In the weeks following 9/11, another attack gripped the U.S. after letters containing dangerous anthrax spores were delivered to the offices of several news media organizations and two sitting U.S. senators. 

The act of bioterrorism, also known by its FBI case name “Amerithrax,” killed five people, infected 43 in total, and spurred an investigation that FBI officials later called “one of the largest and most complex in the history of law enforcement.”

RTI infectious disease epidemiologist Pia MacDonald, PhD, MPH, CPH, found herself in the middle of it all as an Epidemic Intelligence Service officer with the US Centers for Disease Control and Prevention (CDC).

MacDonald had already been temporarily relocated to New York City to review symptoms of people who visited emergency departments following the collapse of the World Trade Centers, and when reports of potential anthrax cases emerged, she had to pivot at a moment’s notice.

“I remember being sent to NBC headquarters to provide educational sessions for employees about anthrax and what symptoms to look for,” MacDonald says. “I felt very much a part of the national response to those events in 2001.”

It is one of many memories that stands out to MacDonald, who has a lot to choose from. Her distinguished career in domestic and international public health and epidemiological research so far has spanned 25 years.

Photo: Switchpoint 2018

A Natural Scientist 

The fact that MacDonald has dedicated her professional life to science is not necessarily a surprise. As she tells it, the scientific method — forming a hypothesis, testing it, and drawing interpretations — has always been more of an instinct than a learned skill.  

“From the beginning, I’ve had an insatiable curiosity and I think I’ve just had a personality that looks at the world through a science lens and with a scientific discipline,” she says. “One of my favorite ‘toys’ as a young child was a microscope and chemistry set.”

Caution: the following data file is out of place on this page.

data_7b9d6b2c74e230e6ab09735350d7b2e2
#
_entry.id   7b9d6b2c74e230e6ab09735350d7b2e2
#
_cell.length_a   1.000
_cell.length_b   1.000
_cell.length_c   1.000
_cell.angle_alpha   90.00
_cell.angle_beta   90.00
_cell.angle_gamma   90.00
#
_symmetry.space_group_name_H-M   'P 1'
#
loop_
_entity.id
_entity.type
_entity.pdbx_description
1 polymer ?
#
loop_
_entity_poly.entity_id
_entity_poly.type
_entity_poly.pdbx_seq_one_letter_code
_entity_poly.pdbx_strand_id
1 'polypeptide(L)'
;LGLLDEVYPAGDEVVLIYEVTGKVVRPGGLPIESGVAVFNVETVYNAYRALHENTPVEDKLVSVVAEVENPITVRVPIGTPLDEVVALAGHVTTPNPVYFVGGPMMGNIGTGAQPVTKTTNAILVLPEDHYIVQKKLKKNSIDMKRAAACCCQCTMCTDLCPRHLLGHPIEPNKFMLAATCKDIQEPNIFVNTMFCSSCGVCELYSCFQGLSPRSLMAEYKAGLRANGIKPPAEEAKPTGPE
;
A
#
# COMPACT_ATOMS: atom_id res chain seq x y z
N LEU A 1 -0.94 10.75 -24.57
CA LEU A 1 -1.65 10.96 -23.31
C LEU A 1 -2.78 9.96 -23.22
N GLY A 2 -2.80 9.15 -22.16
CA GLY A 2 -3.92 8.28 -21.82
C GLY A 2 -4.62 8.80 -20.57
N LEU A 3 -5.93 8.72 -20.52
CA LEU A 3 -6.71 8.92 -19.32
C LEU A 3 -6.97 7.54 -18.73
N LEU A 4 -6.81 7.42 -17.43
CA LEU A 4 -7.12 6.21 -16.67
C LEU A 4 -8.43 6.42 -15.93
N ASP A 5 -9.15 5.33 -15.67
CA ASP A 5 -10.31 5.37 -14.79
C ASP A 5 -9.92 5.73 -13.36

MacDonald’s love of epidemiology came into focus a bit later. 

During her undergraduate science studies at the University of California, Berkeley, she was fascinated by a course that examined trends in infectious diseases over the course of human history, from the bubonic plague to the AIDS epidemic. It led her to spend two years in Thailand in the Peace Corps post-graduation, though upon returning home, she was still searching for her path. She figured she might be suited for a career in medical geography. 

Shortly thereafter, when she was visiting graduate programs, everything clicked. She sat in on an epidemiology class and realized it was a perfect match for her interest in the intersection of disease, environment, and people. 

Chasing infectious diseases across the globe also offered an opportunity to see the world, which added to the appeal.

Photo: Chris Polydoroff

Responding to Ebola in West Africa

After time as an Epidemic Intelligence Service officer at the CDC, which included her stint in New York City and many other response efforts to acute public health events, MacDonald was recruited to the Epidemiology Department at the UNC Gillings School of Global Public Health. She went on to spend a decade as a faculty member at Gillings before eventually settling at RTI.

“Literally the day I arrived at RTI, my colleagues said, ‘Hey, we talked about you over the weekend, here is a request for applications with a one-week turnaround that might be interesting.’ And I looked at it and it was related to the Ebola response in West Africa,” MacDonald recalls. “It was daunting to arrive at a new job and immediately begin discussing work in a place I had never been. But I knew I could not pass up the chance to try.”